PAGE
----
Governor Martin O’Malley’s proposal for Maryland to subsidize development of a $1.5bn offshore wind farm through higher electric rates got an initial cool reception during renewed discussions about it this week in the legislature.
Lawmakers in the Senate Finance Committee raised questions over the cost for taxpayers and its purported economic benefits for the state. Concern was also expressed over O’Malley’s personal ties with his former chief of staff and childhood friend who is with a developer interested in a federal lease for the Maryland project.
O’Malley earlier this year suffered a political setback when both houses of the legislature, controlled by his own Democratic Party, shelved until 2012 possible action on offshore wind promotion bills that he had touted as the centerpiece of his clean energy agenda. They agreed to study the issue further this summer.
Offshore wind supporters remain hopeful that legislation will be approved once lawmakers have more time to study the project’s potential benefits. They list those as reducing dependence on imported fossil fuels, healthier air, creation of good paying green jobs and having Maryland become a manufacturing hub in the emerging industry.
For now, Democratic lleaders in both houses are keeping their legislative options open. O’Malley has said that without offshore wind power Maryland would probably not meet a 20% renewable portfolio standard by 2022 that the legislature approved during his first term.
Much of the discussion within the committee centered on how much additional cost taxpayers would need to shoulder if Maryland’s utilities are required to purchase under long-term contract as much as 600MW of offshore power at above-market rates.
The O’Malley administration estimates that monthly electric rates would increase by $1.44 for residential customers, versus $3.61 by the nonpartisan Maryland budget analyst’s office. In March, the Public Service Commission presented a range of rate hikes between $2.16 and $8.70.
Industrial and manufacturing sectors forecast substantial rates hikes that they say would make it hard for them to compete with producers in other states and imports. Electric utilities oppose subsidizing offshore wind arguing that it would give developers and the sector an unfair competitive advantage.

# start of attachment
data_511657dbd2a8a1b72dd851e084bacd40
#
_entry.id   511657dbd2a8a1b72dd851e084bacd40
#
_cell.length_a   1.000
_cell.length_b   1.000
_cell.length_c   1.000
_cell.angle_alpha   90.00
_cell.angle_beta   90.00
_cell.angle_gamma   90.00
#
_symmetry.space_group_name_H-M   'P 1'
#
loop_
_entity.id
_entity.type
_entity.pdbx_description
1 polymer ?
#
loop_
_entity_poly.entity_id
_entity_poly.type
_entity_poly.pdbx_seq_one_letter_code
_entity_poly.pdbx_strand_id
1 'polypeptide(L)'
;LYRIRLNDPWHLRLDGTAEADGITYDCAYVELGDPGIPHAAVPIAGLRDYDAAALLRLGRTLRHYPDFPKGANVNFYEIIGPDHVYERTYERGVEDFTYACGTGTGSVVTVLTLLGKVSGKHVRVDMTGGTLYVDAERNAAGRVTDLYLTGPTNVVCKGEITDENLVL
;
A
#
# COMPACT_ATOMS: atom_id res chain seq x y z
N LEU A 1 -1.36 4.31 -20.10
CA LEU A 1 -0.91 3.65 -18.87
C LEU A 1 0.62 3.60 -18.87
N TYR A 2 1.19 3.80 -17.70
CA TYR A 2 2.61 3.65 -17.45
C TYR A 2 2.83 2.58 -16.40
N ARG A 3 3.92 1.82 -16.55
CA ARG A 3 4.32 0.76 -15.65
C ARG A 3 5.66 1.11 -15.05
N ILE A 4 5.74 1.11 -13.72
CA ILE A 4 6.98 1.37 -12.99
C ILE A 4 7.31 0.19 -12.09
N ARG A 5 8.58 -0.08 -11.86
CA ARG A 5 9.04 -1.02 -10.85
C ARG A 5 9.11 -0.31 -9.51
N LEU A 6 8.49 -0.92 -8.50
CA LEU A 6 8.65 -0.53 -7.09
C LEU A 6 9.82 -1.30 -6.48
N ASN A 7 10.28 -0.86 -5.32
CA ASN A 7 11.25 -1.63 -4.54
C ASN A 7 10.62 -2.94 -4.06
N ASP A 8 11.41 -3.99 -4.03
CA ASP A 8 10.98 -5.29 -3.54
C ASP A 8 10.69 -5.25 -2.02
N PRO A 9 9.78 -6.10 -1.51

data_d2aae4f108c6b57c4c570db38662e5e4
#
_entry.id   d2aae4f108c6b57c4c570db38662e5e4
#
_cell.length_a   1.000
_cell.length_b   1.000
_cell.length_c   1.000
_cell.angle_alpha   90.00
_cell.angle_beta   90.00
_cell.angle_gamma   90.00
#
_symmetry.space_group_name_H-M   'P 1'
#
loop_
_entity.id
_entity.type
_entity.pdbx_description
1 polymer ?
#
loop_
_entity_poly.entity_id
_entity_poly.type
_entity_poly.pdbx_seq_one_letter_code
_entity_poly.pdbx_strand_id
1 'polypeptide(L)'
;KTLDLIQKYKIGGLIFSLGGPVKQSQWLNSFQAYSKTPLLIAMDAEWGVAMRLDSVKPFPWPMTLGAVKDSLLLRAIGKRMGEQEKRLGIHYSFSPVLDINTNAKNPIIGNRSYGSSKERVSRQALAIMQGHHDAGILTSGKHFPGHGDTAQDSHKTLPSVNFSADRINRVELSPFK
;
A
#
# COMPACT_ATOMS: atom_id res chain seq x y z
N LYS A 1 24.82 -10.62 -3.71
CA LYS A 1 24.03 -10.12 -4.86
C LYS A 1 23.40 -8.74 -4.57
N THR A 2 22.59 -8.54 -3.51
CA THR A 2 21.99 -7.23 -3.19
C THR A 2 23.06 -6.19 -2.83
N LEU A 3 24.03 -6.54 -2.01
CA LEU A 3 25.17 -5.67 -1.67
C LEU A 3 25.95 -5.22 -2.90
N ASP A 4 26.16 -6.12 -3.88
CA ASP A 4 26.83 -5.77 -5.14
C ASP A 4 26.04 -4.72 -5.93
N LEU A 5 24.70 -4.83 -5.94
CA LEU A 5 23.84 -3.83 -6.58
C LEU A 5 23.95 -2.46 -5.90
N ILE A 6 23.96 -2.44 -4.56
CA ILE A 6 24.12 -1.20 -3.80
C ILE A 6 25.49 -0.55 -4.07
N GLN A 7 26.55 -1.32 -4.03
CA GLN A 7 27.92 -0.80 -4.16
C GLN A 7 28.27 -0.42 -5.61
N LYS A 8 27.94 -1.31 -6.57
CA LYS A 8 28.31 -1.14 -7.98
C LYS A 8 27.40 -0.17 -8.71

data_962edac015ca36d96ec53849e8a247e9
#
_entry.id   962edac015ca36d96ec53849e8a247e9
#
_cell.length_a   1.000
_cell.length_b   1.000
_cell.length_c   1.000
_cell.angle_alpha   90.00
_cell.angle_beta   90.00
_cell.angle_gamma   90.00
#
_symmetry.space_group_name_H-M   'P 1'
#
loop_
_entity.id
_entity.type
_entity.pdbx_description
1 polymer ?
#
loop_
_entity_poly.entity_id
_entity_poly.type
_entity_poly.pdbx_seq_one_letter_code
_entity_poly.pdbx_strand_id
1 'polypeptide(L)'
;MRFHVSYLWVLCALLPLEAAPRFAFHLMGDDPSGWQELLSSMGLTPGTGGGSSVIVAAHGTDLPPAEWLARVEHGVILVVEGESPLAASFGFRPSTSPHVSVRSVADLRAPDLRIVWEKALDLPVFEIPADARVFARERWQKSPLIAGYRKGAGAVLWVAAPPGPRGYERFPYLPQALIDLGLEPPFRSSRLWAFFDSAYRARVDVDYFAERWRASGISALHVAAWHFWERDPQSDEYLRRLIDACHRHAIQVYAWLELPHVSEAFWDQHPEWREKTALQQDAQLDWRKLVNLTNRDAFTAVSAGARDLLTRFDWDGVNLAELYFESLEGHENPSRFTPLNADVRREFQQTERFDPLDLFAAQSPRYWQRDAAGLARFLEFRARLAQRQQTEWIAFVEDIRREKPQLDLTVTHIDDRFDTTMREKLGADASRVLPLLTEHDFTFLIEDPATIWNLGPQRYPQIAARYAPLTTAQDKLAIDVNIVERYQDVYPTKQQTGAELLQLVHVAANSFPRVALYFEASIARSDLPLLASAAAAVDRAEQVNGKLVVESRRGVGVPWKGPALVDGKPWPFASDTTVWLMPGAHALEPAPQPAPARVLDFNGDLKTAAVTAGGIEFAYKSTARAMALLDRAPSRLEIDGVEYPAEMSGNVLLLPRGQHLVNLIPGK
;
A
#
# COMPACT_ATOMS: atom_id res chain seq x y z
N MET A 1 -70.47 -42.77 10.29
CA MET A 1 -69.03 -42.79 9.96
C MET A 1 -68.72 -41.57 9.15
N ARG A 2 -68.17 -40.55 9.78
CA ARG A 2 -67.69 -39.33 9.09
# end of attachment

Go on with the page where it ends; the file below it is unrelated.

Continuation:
Some lawmakers also question the potential for offshore wind to create numerous permanent jobs and to give the state’s estimated $260bn a major boost. O’Malley contends Maryland could gain as many as 20,000 jobs, some of which could be filled by members of trade unions, a key constituency within the Democratic Party. A core issue is whether Maryland could attract investment from the industry’s supply chain given many states along the US East Coast are also vying for those same dollars.
Earlier this year, eight developers expressed interest in a commercial lease area offshore Maryland in the Atlantic Ocean proposed by the US Interior Department, which oversees wind energy development on the Outer Continental Shelf.
They included RES America Developments, Iberdrola, Seawind Renewable Energy, Fishermen’s Energy, NRG Bluewater Wind, Energy Management Inc. and Spain’s Orisol Energy. Michael R. Enright, a former chief of staff and childhood friend of O’Malley’s is managing director of a company that forms part of Maryland Offshore LLC, the eighth developer.
State Senator Delores Kelley, a Democrat, raised the possibility of excluding Maryland Offshore from the list of developers as a precondition to the General Assembly voting on any offshore wind bills. Jim Lanard, president of the Offshore Wind Developers Coalition, an industry group, reminded lawmakers in his testimony that the Interior Department, not the O”Malley administration, will award leases.
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